• #5
          Would he consider working for you? If he's feeling forced into retirement, he could keep up his part-time schedule and you'd have the benefit of his wisdom in running the business. Plus it would be great for continuing patient relationships. You could take over the stress, he could do what he likes, at least for a transition period.
          My passion is protecting clients and others from predatory and ignorant advisors 270-247-6087 for CPA clients (we are Flat Fee for both CPA & Fee-Only Financial Planning)
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          • #6
            If I could get him over the EHR hump. That's the biggest issue here. We HAVE to move to EMR and he just doesn't want to. I talked to him a bit more today about have a scribe, continuing to dictate and have someone else enter it, continuing to use the paper charts for him instead of scanning them in and destroying, etc. I hope maybe I can wear him down.

            We're also taking the suggestion of somebody above and approaching the closest medical school (1.5 hrs away) as well as two big medical schools 3 hours away.


            • #7
              It's a shame that things like this happen.  While I don't think anyone should go into medicine for the money, what we're talking about here is the viability of and potentially selling of a practice, which mandates caring about money.  Any physician coming to work for that practice as a replacement is going to want to see the financials (don't get on a sinking ship).  If all efforts fail regarding getting him to stay and you are interested in taking it over, you'll have to be ready for some financial statement analysis, efficiency improvements, hiring another PA and physician, an EMR upgrade, legal document preparation - all while seeing patients.  Big undertaking.  But potentially profitable if it's legally yours and you want to bow out and sell it down the road.  But in order to have a buyer (prepare for this possibility because you may find out that you hate or aren't cut out for running a practice) you need to make the business profitable.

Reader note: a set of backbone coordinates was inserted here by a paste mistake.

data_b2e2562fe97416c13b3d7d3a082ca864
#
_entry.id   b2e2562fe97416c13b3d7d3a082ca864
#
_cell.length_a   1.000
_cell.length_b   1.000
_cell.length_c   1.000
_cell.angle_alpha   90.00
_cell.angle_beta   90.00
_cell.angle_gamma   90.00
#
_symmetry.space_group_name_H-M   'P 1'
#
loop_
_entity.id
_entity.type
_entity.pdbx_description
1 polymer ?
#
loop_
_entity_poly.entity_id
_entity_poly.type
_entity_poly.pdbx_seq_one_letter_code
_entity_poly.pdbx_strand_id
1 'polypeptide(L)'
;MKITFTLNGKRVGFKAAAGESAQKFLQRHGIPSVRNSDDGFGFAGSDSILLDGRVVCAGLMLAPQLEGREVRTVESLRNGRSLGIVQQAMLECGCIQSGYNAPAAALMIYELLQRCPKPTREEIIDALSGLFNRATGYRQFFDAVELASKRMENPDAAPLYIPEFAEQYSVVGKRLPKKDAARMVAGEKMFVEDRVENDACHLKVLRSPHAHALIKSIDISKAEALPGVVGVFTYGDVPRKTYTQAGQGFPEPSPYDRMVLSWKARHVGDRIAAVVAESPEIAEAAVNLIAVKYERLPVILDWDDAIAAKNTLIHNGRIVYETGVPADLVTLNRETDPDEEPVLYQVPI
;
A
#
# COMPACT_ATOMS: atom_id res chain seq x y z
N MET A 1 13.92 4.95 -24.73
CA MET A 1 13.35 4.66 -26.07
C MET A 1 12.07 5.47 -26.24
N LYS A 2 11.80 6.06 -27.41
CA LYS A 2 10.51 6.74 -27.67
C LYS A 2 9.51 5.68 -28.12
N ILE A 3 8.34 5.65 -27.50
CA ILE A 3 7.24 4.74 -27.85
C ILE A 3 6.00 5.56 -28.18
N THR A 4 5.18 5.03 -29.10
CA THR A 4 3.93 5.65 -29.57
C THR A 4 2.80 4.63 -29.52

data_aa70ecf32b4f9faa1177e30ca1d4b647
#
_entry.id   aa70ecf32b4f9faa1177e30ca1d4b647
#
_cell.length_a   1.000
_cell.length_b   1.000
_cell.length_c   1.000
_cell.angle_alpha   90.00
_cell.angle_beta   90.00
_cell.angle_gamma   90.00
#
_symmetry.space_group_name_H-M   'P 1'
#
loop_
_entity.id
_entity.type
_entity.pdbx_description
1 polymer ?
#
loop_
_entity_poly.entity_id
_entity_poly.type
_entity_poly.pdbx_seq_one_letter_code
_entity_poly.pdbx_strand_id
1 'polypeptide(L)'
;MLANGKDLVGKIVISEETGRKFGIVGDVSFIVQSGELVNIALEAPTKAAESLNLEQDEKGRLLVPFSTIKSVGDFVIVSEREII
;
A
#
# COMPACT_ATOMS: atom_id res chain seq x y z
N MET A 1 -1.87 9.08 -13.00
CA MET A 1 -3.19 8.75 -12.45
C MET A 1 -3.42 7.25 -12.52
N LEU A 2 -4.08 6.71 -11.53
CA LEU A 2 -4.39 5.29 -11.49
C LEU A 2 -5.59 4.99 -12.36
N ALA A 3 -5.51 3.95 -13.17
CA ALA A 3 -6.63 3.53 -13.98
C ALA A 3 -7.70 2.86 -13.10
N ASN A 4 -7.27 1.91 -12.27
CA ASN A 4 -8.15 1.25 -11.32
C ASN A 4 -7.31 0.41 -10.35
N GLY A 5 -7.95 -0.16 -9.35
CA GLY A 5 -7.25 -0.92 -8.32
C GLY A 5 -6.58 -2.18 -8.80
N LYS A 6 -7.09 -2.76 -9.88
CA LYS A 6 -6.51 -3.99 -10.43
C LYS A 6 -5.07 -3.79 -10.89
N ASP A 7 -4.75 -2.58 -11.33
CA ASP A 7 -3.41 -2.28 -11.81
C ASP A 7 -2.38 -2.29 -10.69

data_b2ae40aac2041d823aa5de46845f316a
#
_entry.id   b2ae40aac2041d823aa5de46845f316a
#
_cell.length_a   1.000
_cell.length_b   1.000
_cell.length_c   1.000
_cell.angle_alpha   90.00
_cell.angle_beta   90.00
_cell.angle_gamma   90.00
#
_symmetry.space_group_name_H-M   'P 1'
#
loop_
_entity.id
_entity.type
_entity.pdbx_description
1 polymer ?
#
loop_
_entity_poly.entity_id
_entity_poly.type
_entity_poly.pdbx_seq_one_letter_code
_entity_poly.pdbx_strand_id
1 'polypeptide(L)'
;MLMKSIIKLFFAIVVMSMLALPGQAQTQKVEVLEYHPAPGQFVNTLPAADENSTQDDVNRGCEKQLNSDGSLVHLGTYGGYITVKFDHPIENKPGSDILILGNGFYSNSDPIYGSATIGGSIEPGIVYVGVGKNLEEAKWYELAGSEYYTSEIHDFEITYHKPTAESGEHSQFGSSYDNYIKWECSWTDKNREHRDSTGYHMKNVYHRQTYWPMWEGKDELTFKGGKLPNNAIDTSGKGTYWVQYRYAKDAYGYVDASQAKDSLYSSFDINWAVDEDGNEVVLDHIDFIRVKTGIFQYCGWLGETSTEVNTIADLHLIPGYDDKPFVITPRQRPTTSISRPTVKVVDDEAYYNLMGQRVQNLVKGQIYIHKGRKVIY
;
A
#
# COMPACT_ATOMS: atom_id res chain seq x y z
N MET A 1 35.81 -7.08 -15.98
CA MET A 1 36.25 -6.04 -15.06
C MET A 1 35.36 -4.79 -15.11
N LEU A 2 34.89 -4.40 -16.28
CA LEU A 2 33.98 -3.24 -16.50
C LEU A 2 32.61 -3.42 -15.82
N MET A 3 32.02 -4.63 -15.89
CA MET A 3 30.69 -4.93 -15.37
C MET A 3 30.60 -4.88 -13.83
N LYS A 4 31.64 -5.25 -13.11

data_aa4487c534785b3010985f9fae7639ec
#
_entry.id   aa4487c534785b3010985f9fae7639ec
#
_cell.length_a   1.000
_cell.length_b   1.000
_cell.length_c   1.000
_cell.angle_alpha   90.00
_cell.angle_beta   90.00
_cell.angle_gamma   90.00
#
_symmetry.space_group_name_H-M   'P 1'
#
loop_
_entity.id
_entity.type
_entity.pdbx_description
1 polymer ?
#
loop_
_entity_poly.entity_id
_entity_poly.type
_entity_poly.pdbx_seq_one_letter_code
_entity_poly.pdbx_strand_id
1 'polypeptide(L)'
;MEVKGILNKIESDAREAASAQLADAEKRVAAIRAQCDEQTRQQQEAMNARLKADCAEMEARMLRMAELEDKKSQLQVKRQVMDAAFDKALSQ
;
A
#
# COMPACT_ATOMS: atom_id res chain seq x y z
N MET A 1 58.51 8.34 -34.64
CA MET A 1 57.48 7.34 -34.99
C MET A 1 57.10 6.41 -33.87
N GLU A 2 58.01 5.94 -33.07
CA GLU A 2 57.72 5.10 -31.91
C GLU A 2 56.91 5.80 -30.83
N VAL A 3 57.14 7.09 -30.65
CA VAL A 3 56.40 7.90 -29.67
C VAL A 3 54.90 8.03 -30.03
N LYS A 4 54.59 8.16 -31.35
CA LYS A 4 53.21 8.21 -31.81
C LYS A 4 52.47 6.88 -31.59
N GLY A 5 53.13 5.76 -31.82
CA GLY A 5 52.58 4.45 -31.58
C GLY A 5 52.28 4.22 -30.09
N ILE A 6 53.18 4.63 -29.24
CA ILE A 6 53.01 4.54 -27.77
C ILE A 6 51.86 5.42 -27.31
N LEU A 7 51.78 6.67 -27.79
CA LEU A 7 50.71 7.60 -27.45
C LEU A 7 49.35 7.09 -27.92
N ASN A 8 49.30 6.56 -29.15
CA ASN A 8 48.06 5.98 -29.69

• #8
                I worked for a practice right out of residency where a Pediatrician and a Nurse Practitioner were equal partners. The NP took care of most of the business side.  It worked well. They were able to attract younger docs like me back then as employees. They then sold out to a Children's Hospital System for a good profit.  I left because I didn't like working in a more corporate medical setting. Years later they bought the practice back for much less than they were paid for it. Now they are repeating the process over again.


                • #9

                  But in order to have a buyer (prepare for this possibility because you may find out that you hate or aren’t cut out for running a practice) you need to make the business profitable.
                  Click to expand...

                  Mostly true. The local/regional medical center, hospital, etc may be quite happy to relieve you of the practice (read: add their patients to their referral network / ACO / etc). They might not trade for anything though, if the business isn't profitable.



                  • #10
                    I think if the business isn't being well-managed and they think they can do better it will have value (to the hospital).  But when it comes to negotiations, they may see a high intrinsic value but based on the financials of the current performance they would value it in much more modest terms if not laugh at any suggestion that they would have to pay money to lose money.


                    • #11
                      Just curious about the outcome of your situation. Did you take over the practice?